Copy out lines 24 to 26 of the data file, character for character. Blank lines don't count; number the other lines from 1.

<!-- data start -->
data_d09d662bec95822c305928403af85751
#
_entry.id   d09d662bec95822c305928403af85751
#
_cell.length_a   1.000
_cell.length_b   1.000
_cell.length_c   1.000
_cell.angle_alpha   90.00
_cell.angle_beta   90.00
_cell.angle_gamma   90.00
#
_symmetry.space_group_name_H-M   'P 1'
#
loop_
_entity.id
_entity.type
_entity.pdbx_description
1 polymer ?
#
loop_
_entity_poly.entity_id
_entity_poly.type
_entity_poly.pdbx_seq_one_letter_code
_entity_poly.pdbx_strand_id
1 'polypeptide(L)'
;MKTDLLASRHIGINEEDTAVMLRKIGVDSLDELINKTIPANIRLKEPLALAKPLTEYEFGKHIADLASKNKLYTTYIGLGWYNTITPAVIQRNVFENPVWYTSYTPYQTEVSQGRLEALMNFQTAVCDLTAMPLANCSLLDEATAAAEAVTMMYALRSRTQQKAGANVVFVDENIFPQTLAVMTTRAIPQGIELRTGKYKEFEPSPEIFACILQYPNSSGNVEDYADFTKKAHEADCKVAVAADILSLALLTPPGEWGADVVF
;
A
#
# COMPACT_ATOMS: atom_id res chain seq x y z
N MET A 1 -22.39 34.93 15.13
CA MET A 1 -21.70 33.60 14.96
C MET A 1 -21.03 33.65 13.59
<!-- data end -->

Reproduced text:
_entity_poly.pdbx_strand_id
1 'polypeptide(L)'
;MKTDLLASRHIGINEEDTAVMLRKIGVDSLDELINKTIPANIRLKEPLALAKPLTEYEFGKHIADLASKNKLYTTYIGLGWYNTITPAVIQRNVFENPVWYTSYTPYQTEVSQGRLEALMNFQTAVCDLTAMPLANCSLLDEATAAAEAVTMMYALRSRTQQKAGANVVFVDENIFPQTLAVMTTRAIPQGIELRTGKYKEFEPSPEIFACILQYPNSSGNVEDYADFTKKAHEADCKVAVAADILSLALLTPPGEWGADVVF